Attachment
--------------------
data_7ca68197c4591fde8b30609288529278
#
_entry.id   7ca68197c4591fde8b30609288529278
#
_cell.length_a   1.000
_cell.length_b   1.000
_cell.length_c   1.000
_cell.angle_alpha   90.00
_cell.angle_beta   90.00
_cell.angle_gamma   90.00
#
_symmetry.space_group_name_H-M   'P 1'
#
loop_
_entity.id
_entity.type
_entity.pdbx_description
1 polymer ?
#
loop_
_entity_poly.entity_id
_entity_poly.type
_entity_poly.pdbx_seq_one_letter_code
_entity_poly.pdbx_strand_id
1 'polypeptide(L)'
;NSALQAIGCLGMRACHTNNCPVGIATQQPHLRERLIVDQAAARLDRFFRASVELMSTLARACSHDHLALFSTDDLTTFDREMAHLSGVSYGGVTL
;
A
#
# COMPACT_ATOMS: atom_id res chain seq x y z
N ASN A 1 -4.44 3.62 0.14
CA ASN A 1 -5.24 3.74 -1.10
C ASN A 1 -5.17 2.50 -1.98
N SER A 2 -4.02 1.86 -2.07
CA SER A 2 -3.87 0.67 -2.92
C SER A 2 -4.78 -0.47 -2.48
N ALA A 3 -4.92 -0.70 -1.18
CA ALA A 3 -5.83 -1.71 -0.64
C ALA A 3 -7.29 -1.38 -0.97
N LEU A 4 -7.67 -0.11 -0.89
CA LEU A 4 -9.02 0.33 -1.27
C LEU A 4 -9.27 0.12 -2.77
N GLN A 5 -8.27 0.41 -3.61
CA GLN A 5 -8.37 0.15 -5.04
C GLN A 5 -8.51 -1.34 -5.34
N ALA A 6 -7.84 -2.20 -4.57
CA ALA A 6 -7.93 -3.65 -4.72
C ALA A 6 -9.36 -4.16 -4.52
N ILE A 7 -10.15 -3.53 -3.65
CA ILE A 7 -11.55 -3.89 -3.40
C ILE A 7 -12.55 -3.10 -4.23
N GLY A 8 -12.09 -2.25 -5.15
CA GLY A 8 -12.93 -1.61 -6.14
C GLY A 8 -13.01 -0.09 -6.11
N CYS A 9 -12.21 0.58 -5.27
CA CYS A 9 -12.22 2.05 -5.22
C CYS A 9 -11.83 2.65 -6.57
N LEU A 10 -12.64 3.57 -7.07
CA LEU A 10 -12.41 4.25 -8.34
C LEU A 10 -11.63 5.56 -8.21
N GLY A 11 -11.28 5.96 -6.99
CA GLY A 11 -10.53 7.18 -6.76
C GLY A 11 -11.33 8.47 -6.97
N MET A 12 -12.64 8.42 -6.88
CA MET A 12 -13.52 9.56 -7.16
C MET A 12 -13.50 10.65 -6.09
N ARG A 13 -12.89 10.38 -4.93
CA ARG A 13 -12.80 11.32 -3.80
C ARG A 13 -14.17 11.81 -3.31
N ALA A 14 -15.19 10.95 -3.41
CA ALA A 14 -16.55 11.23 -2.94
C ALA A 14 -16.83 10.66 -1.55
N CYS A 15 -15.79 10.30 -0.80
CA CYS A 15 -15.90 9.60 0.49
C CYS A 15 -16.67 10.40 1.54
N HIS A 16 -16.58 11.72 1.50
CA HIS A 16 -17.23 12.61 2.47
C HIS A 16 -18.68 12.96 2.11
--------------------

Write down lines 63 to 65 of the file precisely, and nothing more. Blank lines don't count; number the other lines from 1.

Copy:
C GLY A 11 -11.33 8.47 -6.97
N MET A 12 -12.64 8.42 -6.88
CA MET A 12 -13.52 9.56 -7.16